Sponsored: This is what makes onboarding remote workers so difficult

Picture this: you've finally found your dream job, at an organisation you love. Only... it happens to be 2021. So, by necessity, you have to do most of your work from home.

Maybe on your first day of work you'll be allowed to enter the office once for a short introductory meeting. If you're lucky, you'll get a tour of empty departments afterwards. Someone points to an empty desk that will one day be yours. Instead of shaking countless hands with new colleagues, meeting curious glances, looking into smiling faces, you take the train or car home immediately after the introduction. Instead of having lunch together for the first time, you set up your new laptop at home.

New employees are less likely to get to know the organisational culture

That feels strange. It can make you feel insecure. Sure, there are online meetings. But every time, it's a hassle to ask a question or find out if your team is open to your ideas. Everyone is friendly, everyone welcomes you, but everyone clearly knows each other for ages, and seems to know perfectly what needs to be done. Meanwhile, you, the new one, are sitting at home alone at your computer. You wonder what your role actually is and which of your tasks you should prioritize. And you have a strong feeling that you won't ever really fit in remotely like this. Because that's what onboarding is too: getting familiar with the organisational culture, building a network within the organisation, starting to feel a bond with colleagues.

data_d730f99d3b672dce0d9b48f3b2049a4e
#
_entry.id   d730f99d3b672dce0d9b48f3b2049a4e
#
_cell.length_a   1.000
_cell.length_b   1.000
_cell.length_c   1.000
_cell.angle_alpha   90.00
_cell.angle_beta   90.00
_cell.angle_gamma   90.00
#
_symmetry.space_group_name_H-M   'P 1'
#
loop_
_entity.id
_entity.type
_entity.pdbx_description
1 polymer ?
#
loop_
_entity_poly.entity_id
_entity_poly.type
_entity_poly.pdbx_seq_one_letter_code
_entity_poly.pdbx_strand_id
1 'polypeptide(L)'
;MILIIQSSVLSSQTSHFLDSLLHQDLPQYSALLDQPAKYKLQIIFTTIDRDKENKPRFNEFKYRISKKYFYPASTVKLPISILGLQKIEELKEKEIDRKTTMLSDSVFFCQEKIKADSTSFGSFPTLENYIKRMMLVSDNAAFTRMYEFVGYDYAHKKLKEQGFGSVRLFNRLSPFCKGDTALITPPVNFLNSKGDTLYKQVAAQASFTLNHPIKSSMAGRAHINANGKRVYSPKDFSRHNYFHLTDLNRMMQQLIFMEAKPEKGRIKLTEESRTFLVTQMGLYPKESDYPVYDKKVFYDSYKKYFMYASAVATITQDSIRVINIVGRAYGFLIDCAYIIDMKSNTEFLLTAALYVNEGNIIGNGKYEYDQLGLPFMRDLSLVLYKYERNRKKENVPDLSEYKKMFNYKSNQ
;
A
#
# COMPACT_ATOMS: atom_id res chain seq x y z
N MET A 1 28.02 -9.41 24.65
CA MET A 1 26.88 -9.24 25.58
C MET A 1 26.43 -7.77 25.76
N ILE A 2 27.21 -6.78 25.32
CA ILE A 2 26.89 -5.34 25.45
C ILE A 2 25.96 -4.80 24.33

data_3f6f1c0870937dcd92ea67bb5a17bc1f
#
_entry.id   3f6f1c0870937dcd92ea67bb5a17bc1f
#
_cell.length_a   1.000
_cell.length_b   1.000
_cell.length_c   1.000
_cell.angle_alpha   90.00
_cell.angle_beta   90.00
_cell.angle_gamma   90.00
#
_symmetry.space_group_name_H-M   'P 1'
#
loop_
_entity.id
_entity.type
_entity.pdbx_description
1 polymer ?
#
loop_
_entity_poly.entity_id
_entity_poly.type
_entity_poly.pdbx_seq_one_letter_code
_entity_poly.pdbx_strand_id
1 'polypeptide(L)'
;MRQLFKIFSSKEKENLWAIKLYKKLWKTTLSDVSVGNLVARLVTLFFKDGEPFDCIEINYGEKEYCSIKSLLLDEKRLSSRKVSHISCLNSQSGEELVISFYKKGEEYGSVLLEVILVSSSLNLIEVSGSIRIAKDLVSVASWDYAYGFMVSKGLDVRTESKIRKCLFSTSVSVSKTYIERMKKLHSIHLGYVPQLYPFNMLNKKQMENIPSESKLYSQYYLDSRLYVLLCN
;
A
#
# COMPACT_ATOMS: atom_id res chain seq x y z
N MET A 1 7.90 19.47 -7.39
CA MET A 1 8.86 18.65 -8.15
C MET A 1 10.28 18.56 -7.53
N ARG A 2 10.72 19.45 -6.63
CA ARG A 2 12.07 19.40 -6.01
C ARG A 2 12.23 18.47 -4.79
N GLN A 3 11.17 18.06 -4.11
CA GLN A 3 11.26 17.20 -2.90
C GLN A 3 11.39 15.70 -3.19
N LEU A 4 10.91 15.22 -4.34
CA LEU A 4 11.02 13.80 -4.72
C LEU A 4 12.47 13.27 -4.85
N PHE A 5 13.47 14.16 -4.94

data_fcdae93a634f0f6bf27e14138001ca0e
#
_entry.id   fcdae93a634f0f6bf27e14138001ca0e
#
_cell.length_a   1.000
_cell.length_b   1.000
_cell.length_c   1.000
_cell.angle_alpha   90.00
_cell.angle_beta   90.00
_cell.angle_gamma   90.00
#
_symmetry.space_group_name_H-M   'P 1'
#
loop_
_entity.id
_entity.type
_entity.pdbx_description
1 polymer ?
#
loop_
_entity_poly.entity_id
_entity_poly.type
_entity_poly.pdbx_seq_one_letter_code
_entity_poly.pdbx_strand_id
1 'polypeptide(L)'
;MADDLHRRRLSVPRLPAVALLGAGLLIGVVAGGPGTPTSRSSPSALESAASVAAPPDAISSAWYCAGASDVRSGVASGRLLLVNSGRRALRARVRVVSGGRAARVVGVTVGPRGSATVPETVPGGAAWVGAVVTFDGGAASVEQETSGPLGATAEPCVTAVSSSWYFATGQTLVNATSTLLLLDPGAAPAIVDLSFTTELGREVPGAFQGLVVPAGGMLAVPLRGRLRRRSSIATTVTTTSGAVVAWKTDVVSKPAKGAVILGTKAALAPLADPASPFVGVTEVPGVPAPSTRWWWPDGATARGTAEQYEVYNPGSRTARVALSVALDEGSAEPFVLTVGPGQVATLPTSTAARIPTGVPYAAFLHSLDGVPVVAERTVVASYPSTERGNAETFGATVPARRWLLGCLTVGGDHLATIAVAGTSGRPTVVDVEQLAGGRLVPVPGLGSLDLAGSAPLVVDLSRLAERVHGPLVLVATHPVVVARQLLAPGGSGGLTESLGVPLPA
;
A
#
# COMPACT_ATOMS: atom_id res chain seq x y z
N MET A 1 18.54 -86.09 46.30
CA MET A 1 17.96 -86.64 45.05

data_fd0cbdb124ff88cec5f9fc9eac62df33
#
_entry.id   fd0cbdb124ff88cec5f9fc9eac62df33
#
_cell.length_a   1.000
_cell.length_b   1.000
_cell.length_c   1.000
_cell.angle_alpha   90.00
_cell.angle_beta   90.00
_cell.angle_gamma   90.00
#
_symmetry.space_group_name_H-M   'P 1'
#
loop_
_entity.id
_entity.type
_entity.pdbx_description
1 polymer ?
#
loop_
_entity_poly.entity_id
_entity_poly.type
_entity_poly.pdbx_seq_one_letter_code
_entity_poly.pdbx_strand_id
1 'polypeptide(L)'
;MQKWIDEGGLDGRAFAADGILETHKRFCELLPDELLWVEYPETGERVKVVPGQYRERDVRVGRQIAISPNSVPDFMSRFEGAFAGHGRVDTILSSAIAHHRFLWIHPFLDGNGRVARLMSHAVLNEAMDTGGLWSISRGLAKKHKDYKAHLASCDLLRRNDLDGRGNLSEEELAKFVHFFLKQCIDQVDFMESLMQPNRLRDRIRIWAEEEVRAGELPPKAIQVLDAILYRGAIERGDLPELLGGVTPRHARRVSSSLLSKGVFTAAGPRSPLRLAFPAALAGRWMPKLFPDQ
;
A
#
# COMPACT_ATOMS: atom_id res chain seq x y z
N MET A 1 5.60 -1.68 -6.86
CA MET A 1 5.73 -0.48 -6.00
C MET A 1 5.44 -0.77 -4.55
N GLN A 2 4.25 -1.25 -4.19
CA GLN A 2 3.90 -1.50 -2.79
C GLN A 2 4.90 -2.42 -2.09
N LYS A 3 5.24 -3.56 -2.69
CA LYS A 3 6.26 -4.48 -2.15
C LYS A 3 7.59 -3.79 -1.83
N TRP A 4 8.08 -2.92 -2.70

Remote organisations can lose contact with employees

Moreover, this uncertainty is mutual. Managers are also hesitant to intervene remotely. Whereas team leaders in the office used to be able to see immediately which new employees needed extra direction and which ones needed more autonomy, it is a lot harder to judge from a distance. This increases the risk that the onboarding process will proceed more slowly than usual, that new employees will become demotivated or perhaps even start looking for a new job prematurely.

A negative spiral can occur unnoticed

When an organisation has relatively many mismatches – employees who leave within a year – this often means a lot of frustration and extra workload for the teams that have to deal with it. That extra stress can translate into higher absenteeism, more burn-outs and (even) higher unwanted turnover. In addition, a quick change of employees causes a lot of knowledge loss. Employees will have to reinvent the wheel over and over again and will therefore be even less quickly acclimatised. And we are not even talking about the costs of replacing an employee: you not only pay recruitment and training costs, but also suffer productivity losses in the period that a new employee is not fully acclimatised.

Contact with employees is essential

This means that you can hardly communicate enough with new remote employees. Important in this regard is appointing a permanent onboarding contact, who can lower the threshold to ask questions like, "What is my role? In what way are we going to work together? What do you think is going to happen in the coming time within our team and within the organisation? What do you expect from me? If I want to do my job properly, what do I need to pay attention to?" In addition, it is important to ask specifically what employees are up against. 

Achieve improvements from within

To prevent high turnover in these times, to ensure that everyone can perform optimally, contact with (new) employees is essential. Continuous listening, where you regularly ask employees for feedback in pulse measurements, is the ideal way to do this. This is the only way to discover in time what is going wrong and what you can do about it. This is the only way to achieve improvements from within based on the feedback from your employees, to stay one step ahead of the competition time and time again and be successful in the long term.

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